Hi everyone! My name is Nastia, I’m a Quality Analyst in the VIP Team of Community Management Department at Plarium. My job is to review and assess my colleagues' chats with players and prepare educational workshops which help us to continuously advance the quality of our service. This year we started developing our service model and improving the chats assessment procedure. In this piece, I’d like to tell you about the challenges we faced while looking for ways to evaluate something that is, in fact, quite hard to shape and measure.
Here at Plarium, we have a dedicated support channel for the most active and loyal players who have become true legends in our gaming community. As a way to express our appreciation and gratitude, we wanted to give them an opportunity to have direct contact with a company representative right in the game, where they spend at least a couple of hours every day. So we created the VIP chat, a place where players can share feedback, have their questions answered, and receive various gifts and exclusive offers.
Each VIP Support Agent in our team is assigned to a group of players. There are 10 people on our team working in shifts to support our VIP players seven days a week, however, each of the agents has an opportunity to get to know their players better.
Resolving players’ issues isn’t the only thing we do. One of our main goals is to build a personal connection with every player and become their trusted assistants in the game. To achieve this, we strive to create a friendly and constructive atmosphere in the VIP chat by initiating small talks and discussing topics that aren’t necessarily game-related. We also aim to always find an alternative solution whenever needed and make sure our service is always top-notch.
For us, user retention is the main KPI, which is why we focus so hard on maintaining relationships with our valued users and pay so much attention to the quality of our service. All our actions are aimed at keeping the players in the game for as long as possible. The quality of our product plays the main role here, along with the social aspect of our games. Offering a great service to the key players in the game adds to the combined effort of our game designers and developers and helps to improve the retention rate even further. Naturally, we had some unique offers and solutions for players from the very beginning, which had a positive effect on retention too, but soon we realized it was not enough to encourage players to spend more time in the chat and, therefore, in the game. The thing is, for reasons of playing it fair with regard to the whole gaming community and complying with the company’s policies, we’re not always able to fully satisfy every player’s request. Focusing on the quality of our service turned out to be the missing piece. So what exactly is our service model about?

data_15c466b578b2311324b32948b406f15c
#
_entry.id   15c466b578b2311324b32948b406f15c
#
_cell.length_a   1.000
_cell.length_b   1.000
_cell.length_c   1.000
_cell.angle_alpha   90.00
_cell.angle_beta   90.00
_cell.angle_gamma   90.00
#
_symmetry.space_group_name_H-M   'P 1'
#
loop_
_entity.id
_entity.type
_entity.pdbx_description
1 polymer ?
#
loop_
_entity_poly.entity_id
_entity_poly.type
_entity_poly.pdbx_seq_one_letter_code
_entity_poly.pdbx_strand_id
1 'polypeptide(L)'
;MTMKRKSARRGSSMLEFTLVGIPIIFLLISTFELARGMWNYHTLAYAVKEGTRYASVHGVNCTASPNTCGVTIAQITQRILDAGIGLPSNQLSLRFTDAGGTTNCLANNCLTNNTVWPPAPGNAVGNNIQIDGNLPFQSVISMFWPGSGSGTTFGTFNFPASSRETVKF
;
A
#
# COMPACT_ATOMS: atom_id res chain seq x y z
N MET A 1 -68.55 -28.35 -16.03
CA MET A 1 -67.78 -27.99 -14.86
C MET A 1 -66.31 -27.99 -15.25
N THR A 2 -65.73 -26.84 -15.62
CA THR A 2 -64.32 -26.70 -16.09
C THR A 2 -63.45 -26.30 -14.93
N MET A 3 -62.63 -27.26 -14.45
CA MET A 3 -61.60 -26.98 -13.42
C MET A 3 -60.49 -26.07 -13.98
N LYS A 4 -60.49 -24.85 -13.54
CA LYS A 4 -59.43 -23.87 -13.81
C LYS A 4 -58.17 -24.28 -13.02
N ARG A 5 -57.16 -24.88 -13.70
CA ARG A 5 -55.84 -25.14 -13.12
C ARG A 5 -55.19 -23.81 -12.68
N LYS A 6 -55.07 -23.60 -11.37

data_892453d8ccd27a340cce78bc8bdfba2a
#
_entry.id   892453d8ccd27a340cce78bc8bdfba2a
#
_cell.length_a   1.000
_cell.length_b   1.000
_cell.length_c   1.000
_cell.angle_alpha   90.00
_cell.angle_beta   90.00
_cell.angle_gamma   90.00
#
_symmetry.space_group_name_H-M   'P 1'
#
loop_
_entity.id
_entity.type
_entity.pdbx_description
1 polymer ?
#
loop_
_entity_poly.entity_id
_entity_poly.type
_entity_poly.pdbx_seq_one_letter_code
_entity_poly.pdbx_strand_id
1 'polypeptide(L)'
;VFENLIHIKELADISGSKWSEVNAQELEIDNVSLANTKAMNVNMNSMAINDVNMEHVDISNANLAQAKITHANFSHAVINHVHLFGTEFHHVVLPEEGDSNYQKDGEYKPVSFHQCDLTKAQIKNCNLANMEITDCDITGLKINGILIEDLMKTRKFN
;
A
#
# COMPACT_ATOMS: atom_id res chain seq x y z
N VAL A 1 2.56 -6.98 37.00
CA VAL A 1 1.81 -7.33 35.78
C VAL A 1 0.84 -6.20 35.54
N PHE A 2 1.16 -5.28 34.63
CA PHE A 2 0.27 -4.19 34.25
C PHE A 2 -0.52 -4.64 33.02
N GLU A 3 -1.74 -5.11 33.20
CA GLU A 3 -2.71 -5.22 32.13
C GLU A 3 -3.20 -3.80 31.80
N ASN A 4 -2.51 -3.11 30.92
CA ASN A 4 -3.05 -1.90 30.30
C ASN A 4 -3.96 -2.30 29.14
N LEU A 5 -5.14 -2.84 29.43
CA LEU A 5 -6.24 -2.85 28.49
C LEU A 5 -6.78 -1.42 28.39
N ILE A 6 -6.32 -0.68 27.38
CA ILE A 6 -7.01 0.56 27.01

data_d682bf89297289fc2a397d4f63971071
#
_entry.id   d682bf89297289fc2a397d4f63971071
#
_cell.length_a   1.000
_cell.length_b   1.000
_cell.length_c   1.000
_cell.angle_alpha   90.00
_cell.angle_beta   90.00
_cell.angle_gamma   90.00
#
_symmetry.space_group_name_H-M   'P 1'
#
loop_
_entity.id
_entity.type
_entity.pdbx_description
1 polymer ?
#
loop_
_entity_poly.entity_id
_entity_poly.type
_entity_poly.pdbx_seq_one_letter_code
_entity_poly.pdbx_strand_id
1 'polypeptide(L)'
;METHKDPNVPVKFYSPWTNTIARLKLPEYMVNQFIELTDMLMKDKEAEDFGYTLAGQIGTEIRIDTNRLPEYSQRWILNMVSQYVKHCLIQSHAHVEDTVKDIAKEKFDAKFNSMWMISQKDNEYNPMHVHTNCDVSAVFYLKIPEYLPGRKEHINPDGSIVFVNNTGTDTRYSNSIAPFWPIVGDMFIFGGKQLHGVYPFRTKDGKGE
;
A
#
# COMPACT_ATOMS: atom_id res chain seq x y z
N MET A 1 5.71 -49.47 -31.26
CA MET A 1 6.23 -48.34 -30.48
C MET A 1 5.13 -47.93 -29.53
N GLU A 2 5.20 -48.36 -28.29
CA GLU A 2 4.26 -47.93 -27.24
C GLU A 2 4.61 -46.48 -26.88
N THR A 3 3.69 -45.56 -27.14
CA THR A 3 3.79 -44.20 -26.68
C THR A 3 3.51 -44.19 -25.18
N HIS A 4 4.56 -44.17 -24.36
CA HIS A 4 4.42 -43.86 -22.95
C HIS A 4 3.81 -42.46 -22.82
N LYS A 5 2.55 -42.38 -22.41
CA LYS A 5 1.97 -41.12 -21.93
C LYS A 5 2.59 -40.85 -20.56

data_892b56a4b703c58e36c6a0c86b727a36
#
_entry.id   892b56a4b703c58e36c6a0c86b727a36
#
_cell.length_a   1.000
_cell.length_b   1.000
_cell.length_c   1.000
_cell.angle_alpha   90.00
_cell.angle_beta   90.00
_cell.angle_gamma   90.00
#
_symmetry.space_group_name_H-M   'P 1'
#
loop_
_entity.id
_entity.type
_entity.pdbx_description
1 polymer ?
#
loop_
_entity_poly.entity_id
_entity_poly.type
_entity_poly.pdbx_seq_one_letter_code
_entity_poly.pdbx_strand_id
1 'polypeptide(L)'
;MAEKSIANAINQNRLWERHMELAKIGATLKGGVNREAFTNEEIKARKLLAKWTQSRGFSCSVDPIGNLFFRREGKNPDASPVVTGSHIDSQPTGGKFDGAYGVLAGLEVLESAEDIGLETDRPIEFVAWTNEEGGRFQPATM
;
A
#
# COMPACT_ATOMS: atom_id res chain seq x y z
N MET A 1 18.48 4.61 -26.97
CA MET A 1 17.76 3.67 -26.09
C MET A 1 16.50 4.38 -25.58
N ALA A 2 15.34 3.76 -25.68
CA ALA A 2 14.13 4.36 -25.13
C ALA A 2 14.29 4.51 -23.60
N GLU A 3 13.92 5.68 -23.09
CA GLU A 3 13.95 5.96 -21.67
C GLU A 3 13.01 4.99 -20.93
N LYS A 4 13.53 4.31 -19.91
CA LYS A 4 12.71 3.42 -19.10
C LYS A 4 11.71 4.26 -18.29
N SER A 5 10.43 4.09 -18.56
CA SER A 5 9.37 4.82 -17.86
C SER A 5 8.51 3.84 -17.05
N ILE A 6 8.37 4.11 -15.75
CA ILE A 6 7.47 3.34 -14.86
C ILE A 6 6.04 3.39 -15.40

As already mentioned, we believe the possibility to establish a long-lasting connection with VIP players to be our strongest asset. The model where every agent is assigned to a static group of players means that not only do we know about players’ current goals and needs in the game, but can also learn more about their occupation, family status, and interests if players feel like sharing this information with their agent. Unlike the representatives of regular support centers whose interaction with players is normally limited to one event, we are able to keep learning more about a players’ background through what they talk with us about in chats over a long period of time and use this knowledge to adjust the approach and the solutions we offer. Approaching every issue from the perspective of finding a tailored solution for every player became the cornerstone of the service model we are building.
With the focus on personalized service comes great responsibility. It starts from the moment we invite a new player to the program. From the very beginning, we aim to build the communication with every VIP player according to our main principles. In addition to the personal approach, there are other values that shape our service: